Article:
Ah, parents and their children!
It doesn’t matter what year it is or where they live or who they are. Parents never understand their children and children never understand their parents and, ultimately, there’s always that one friend who ends up nearly chopping his finger off.
At least, that’s the message that I got from watching the 1970 educational film, I Just Don’t Dig Him.
This film was produced by the state of Connecticut’s Department of Mental Health and apparently, it was designed to show that adults and teenagers actually had more in common than they realized. For instance, in this film, both groups share an intense loathing for each other.
The film is about a father and his son. The father spends all of his time complaining about his son. The son spends all of his time complaining about his father. For some reason, we’re treated to a really gross close-up of the son’s bare feet. Meanwhile, the father applies aftershave as if the fate of the world depended upon it. The son’s best friend assures him that his father isn’t so bad. The father’s best friend assures him that his son isn’t so bad. And then the son’s friend accidentally chops off his finger while fooling around with a car engine. The father helps to stop the bleeding while his son stares at him resentfully. The message appears to be that adults and children need to communicate better but, ultimately, you want an adult around if anyone starts bleeding.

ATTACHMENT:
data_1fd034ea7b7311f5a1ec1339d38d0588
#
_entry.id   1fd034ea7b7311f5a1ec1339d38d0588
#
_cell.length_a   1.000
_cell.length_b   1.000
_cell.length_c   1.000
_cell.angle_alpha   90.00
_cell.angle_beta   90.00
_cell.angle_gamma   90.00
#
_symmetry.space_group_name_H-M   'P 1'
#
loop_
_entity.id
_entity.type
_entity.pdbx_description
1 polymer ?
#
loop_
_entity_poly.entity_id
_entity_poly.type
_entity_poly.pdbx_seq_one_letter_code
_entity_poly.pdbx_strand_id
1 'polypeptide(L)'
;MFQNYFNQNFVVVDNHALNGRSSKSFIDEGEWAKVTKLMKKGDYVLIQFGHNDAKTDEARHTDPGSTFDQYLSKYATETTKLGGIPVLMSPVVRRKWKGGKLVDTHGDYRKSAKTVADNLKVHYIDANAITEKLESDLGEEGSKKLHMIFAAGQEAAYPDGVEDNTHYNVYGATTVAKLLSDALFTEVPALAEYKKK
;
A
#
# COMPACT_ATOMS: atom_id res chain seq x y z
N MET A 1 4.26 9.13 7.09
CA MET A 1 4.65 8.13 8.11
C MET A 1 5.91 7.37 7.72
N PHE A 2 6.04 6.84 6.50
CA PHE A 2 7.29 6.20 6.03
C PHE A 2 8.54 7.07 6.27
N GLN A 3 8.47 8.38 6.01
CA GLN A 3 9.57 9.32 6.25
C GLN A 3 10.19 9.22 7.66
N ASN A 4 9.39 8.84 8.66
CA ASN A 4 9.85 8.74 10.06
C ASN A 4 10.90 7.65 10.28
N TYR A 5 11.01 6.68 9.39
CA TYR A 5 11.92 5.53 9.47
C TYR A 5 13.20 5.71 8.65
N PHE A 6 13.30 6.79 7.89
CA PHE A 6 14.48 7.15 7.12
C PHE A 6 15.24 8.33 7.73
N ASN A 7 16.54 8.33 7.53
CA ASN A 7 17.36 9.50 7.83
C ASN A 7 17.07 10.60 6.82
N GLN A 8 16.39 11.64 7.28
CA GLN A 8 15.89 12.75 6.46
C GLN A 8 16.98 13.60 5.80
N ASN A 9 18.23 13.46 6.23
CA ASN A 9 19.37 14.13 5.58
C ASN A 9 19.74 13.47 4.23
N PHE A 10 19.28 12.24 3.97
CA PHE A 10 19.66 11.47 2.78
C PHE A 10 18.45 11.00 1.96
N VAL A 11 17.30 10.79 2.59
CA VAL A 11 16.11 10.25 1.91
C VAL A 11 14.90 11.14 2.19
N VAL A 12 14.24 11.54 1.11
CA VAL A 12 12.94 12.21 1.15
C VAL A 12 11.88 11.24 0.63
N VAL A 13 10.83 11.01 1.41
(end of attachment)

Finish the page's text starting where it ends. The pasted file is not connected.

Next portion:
I like films like this, largely because I’m an unapologetic history nerd and I Just Don’t Dig Him is such a product of its time that it might as well be wearing bell bottoms and dropping brown acid. Watching the film today, it’s hard not to be amused by how intense both the father and the son are about … well, everything. When the father shaves, you’re first thought is, “That man should not be allowed to handle anything sharp.” When the son talks on the phone, you feel bad for whoever’s having to listen to him whine. Generations are at war, this film seems to say, and there’s no hope until the younger generation realizes that they have no business working on cars.
With this being 4/20 and the world currently being caught up in its own increasingly tedious generational war, today seems like the perfect time to share I Just Don’t Dig Him!